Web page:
• Patient’s identity is confirmed
  • Object access is granted to the clinic
  • Object can be updated
  • Record which user altered the object.

Even though the chances of same object being written simultaneously was rare, we still had to account for a situation where the write request for the object was pending while read access was requested. This could potentially invalidate the state of the read.

SEE ALSO: How can blockchain help boost cybersecurity?

This is how the first version of architecture looked like:


Figure 1: Our architecture.

The second challenge we faced was the deployment. Hyperledger focuses heavily on Docker. Luckily, our DevOps team at Systango was accustomed to using it in pretty much in every project we undertake.

SEE ALSO: How cryptographic algorithms and hashing keep blockchain secure

While we have deployed the system in production, its usage is still in a very early stage. It’s hard to comment on the system’s scalability as of yet. However, in the sandbox environment we tested it with 1,500 concurrent transactions and it performed fairly well.

For an in-depth review of the architecture, deployment challenges and key learnings of other projects, please join me at my session this October at JAX London. I’ll be going over all this and more there.

Vinita Rathi will be delivering a talk at JAX London 2018 on Tuesday, October 9 that goes over what blockchain is, functional blockchain solution designs, and the five pillars of an enterprise blockchain solution design.

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Blockchain: Carrefour signs up to IBM’s “game-changing” food network

09 Oct 2018 — French-headquartered retail giant Carrefour has joined the IBM Food Trust blockchain network, adopting the game-changing …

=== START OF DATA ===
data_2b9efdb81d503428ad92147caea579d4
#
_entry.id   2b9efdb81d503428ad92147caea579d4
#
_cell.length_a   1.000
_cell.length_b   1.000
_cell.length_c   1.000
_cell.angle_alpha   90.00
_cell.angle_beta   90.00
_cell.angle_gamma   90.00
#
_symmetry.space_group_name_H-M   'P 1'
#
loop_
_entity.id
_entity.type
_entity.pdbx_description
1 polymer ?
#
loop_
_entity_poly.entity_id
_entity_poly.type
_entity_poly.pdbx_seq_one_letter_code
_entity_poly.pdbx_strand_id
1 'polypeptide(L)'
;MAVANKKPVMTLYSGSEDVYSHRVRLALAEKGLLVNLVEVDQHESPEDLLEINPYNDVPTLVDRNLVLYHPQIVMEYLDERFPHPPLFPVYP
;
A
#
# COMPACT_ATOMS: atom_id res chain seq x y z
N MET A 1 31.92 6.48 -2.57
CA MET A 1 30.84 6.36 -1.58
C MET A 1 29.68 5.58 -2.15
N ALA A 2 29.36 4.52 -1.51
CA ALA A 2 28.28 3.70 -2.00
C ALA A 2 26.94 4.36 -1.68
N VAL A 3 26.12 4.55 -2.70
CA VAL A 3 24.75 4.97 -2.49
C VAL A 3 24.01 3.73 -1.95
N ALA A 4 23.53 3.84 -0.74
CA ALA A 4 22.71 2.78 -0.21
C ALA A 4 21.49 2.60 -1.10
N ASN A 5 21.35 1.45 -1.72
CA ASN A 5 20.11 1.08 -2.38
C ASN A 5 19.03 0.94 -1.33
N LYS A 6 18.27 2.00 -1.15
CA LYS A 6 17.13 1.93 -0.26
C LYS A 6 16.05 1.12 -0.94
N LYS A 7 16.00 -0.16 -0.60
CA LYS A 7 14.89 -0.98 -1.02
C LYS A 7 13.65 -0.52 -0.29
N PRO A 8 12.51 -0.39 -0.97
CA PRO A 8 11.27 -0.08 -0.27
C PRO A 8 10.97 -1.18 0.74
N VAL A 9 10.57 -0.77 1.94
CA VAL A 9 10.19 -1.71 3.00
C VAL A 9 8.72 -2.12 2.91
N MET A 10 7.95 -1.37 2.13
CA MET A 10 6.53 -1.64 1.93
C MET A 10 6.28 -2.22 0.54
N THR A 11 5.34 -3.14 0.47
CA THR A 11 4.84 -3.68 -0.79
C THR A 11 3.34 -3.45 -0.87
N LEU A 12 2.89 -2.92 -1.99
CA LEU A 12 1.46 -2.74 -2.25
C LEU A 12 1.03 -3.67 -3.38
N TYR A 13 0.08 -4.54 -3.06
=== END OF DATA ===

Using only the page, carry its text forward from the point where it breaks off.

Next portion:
09 Oct 2018 — French-headquartered retail giant Carrefour has joined the IBM Food Trust blockchain network, adopting the game-changing technology to improve traceability of certain food products with plans to expand to all Carrefour brands by 2022. A number of retailers, logistics firms and growers are working with IBM-developed blockchain technology – and now Europe’s largest retailer is adopting blockchain which will quickly help trace food back to its source within seconds, unlike traditional transactions.

The blockchain-based cloud network offers businesses and food industry providers with data from across the food ecosystem to enable greater traceability, transparency and efficiency.

The network is now generally available after 18 months in testing, during which retailers and suppliers have tracked millions of individual food products.

The move by Carrefour comes just a couple of weeks after Walmart, an early proponent of blockchain technology, announced that its leafy green suppliers would be required to capture digital, end-to-end traceability event information using IBM Food Trust. You can read more on this here. The US retail giant lauds the benefits of the database that can quickly and efficiently identify contamination.

Walmart has been piloting the new technology in collaboration with numerous suppliers and IBM over the last 18 months to demonstrate that meaningful enhancements to food traceability is possible and expects all suppliers to have all systems in place by this time next year.